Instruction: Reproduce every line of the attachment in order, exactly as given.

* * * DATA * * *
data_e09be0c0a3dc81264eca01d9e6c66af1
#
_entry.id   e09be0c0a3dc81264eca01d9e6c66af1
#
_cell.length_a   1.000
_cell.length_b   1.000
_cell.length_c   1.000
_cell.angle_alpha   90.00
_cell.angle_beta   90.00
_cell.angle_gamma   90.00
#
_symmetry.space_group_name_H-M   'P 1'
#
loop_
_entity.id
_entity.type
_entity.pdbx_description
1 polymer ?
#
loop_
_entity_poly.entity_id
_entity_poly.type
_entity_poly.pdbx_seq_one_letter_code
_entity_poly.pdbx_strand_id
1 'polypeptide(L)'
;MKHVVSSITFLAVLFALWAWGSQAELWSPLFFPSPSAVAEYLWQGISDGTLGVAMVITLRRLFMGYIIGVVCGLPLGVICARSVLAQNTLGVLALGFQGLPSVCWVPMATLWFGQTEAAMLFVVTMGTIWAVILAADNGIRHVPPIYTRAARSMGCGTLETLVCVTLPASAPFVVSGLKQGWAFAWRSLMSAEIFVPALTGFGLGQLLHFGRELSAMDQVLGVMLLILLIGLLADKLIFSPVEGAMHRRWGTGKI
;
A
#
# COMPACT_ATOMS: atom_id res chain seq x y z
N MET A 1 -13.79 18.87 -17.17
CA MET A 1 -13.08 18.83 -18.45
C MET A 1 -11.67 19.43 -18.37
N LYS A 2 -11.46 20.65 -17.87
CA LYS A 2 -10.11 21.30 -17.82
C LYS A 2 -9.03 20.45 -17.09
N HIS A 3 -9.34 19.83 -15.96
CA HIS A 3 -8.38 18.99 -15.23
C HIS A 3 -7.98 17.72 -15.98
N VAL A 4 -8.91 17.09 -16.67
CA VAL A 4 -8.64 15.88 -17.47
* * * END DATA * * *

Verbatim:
data_e09be0c0a3dc81264eca01d9e6c66af1
#
_entry.id   e09be0c0a3dc81264eca01d9e6c66af1
#
_cell.length_a   1.000
_cell.length_b   1.000
_cell.length_c   1.000
_cell.angle_alpha   90.00
_cell.angle_beta   90.00
_cell.angle_gamma   90.00
#
_symmetry.space_group_name_H-M   'P 1'
#
loop_
_entity.id
_entity.type
_entity.pdbx_description
1 polymer ?
#
loop_
_entity_poly.entity_id
_entity_poly.type
_entity_poly.pdbx_seq_one_letter_code
_entity_poly.pdbx_strand_id
1 'polypeptide(L)'
;MKHVVSSITFLAVLFALWAWGSQAELWSPLFFPSPSAVAEYLWQGISDGTLGVAMVITLRRLFMGYIIGVVCGLPLGVICARSVLAQNTLGVLALGFQGLPSVCWVPMATLWFGQTEAAMLFVVTMGTIWAVILAADNGIRHVPPIYTRAARSMGCGTLETLVCVTLPASAPFVVSGLKQGWAFAWRSLMSAEIFVPALTGFGLGQLLHFGRELSAMDQVLGVMLLILLIGLLADKLIFSPVEGAMHRRWGTGKI
;
A
#
# COMPACT_ATOMS: atom_id res chain seq x y z
N MET A 1 -13.79 18.87 -17.17
CA MET A 1 -13.08 18.83 -18.45
C MET A 1 -11.67 19.43 -18.37
N LYS A 2 -11.46 20.65 -17.87
CA LYS A 2 -10.11 21.30 -17.82
C LYS A 2 -9.03 20.45 -17.09
N HIS A 3 -9.34 19.83 -15.96
CA HIS A 3 -8.38 18.99 -15.23
C HIS A 3 -7.98 17.72 -15.98
N VAL A 4 -8.91 17.09 -16.67
CA VAL A 4 -8.64 15.88 -17.47